GW:  A guide helps you make a trip through unfamiliar territory.  They help you prepare for the trip and guide you to the best routes but they don't make it for you; they just provide guidance.  A friend of mine spells it: Gee - you - I - Dance, and that's how I see my role: a dance in which I lead people on journeys deep into the unfamiliar terrain of the self and to the balancing states of consciousness that ease or heal them.  And that is what I think the dream priests did.

The word priest had different connotations to the Greeks than to us.  The role of the Asklepian priest was to prepare and guide the seekers to meet the healing god in the dream but they didn't claim to speak for or interpret the god.  They facilitated or guided one to experience one's own personal encounter.

The purification is a creative process that takes whatever form is appropriate for the individual.  Incidentally, purification and confession imply relieving one's self of sin, but sin is really just a case of missing the mark.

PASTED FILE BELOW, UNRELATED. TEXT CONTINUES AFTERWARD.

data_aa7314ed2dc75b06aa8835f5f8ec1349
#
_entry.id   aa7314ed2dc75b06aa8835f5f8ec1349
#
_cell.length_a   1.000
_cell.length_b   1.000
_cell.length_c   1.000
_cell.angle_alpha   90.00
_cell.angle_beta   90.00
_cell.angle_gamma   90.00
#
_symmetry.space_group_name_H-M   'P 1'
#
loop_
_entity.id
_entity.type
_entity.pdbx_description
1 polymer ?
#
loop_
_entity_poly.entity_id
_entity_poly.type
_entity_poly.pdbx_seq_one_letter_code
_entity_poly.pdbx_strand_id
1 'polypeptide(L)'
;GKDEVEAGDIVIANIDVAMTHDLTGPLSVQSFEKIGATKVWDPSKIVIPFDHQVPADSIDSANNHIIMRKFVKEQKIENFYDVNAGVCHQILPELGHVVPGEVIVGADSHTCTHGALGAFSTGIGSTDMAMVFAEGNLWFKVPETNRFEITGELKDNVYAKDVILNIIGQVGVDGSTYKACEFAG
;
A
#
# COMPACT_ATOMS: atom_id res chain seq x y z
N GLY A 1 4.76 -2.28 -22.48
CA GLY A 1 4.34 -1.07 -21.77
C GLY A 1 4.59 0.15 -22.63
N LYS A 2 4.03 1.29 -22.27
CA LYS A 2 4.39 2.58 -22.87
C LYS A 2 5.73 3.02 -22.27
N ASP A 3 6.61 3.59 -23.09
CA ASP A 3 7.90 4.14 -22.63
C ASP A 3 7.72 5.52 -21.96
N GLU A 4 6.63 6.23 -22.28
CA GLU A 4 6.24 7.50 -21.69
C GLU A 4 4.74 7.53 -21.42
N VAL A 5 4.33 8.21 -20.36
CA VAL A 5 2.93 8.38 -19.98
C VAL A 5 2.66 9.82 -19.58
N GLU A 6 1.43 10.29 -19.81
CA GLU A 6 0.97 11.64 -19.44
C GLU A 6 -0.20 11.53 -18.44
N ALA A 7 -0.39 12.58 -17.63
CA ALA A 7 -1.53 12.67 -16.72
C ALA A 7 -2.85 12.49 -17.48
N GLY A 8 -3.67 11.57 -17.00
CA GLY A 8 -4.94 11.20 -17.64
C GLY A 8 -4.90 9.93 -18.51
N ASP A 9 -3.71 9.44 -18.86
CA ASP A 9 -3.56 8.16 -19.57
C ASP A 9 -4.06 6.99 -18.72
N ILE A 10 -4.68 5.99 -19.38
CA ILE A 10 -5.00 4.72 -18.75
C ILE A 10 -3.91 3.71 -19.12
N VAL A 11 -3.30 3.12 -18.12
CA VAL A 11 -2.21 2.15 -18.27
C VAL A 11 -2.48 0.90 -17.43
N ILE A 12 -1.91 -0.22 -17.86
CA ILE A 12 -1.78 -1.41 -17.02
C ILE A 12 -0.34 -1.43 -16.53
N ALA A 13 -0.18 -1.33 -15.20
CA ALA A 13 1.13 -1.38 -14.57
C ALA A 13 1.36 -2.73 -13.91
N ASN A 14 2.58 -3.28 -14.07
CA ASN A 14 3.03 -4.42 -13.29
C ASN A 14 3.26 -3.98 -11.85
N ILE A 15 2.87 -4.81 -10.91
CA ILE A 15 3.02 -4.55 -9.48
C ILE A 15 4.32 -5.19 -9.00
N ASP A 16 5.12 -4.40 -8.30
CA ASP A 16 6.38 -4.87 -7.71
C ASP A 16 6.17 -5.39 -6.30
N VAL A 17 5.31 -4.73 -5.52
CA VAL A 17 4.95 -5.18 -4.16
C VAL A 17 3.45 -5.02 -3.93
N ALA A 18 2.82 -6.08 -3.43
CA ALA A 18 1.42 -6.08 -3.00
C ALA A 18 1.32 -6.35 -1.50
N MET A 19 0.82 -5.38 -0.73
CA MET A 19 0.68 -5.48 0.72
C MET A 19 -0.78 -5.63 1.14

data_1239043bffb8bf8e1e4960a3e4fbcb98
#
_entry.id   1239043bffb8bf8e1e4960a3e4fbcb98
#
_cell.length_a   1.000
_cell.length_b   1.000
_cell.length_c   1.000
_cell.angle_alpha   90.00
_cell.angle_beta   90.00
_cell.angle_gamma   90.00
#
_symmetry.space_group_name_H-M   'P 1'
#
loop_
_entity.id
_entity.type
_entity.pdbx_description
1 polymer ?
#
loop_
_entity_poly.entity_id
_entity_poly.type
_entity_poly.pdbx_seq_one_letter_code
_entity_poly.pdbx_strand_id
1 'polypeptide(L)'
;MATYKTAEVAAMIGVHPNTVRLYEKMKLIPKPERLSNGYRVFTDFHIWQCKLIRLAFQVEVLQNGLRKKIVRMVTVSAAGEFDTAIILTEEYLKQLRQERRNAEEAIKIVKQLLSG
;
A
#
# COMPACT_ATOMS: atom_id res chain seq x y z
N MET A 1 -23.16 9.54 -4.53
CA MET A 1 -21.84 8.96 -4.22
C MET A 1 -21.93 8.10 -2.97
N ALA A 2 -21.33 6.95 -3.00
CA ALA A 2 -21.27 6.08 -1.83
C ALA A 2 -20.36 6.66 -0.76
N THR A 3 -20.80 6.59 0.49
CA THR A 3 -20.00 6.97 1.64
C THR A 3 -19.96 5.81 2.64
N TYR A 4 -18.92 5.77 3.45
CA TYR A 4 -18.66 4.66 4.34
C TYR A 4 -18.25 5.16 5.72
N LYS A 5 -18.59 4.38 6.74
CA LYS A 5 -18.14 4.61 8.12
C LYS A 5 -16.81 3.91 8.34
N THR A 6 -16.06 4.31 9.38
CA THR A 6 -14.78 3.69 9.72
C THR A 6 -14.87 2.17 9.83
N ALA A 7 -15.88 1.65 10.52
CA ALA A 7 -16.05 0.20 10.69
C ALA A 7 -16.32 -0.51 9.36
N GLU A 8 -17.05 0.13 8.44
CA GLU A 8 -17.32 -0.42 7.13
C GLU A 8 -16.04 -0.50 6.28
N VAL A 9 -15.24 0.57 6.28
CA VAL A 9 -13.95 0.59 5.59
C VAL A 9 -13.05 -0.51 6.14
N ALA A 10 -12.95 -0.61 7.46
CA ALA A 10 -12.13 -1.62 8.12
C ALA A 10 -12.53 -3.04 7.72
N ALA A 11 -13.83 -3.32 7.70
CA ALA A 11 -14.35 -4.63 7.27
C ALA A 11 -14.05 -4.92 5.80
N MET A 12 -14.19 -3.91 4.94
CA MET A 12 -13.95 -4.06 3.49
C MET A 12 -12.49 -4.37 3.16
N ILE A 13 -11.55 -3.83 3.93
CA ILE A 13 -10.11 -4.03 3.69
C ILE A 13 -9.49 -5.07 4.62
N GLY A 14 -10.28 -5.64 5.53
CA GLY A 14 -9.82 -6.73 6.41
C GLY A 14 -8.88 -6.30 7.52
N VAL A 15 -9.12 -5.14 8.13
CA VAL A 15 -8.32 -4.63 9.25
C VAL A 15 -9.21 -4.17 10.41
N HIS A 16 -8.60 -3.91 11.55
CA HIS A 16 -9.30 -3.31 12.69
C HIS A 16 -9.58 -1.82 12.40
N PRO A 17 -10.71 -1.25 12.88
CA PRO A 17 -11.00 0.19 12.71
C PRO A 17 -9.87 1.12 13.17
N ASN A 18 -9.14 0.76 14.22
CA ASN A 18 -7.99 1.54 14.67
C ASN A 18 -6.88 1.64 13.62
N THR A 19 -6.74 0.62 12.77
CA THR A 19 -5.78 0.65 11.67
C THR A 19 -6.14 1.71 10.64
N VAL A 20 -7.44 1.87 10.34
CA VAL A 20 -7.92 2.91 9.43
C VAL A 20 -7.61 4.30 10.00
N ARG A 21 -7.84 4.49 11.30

PW:  In The Power of Myth Joseph Campbell mentioned how the confessional is always what you did wrong and he would like to have had it what you did right.  In a way when you say that sin is just missing the mark, it takes the edge off the blame.

GW:  Exactly.  Sin was an old English archery term simply meaning that one had missed the mark on the target.  If you missed, you had sinned.  So if you sin, I think you pull our another arrow and shoot again.

Another parallel between ancient and contemporary Asklepia is the offering.

PW: Which is a ceremony?

GW:  Ceremonial offering invokes a deeper and more personal commitment.  No matter what form of ceremony, the seeker at some point is asked to offer something of themselves to help induce a healing dream.  It is another personal energy commitment to healing, like the pilgrimage.  For example, one might offer to devote time every day to working to alleviate the homeless' plight, or commit to picking up three pieces of litter every day, or offer some form of community service.  The offering is committing to give some form of service beyond one's self for the collective good.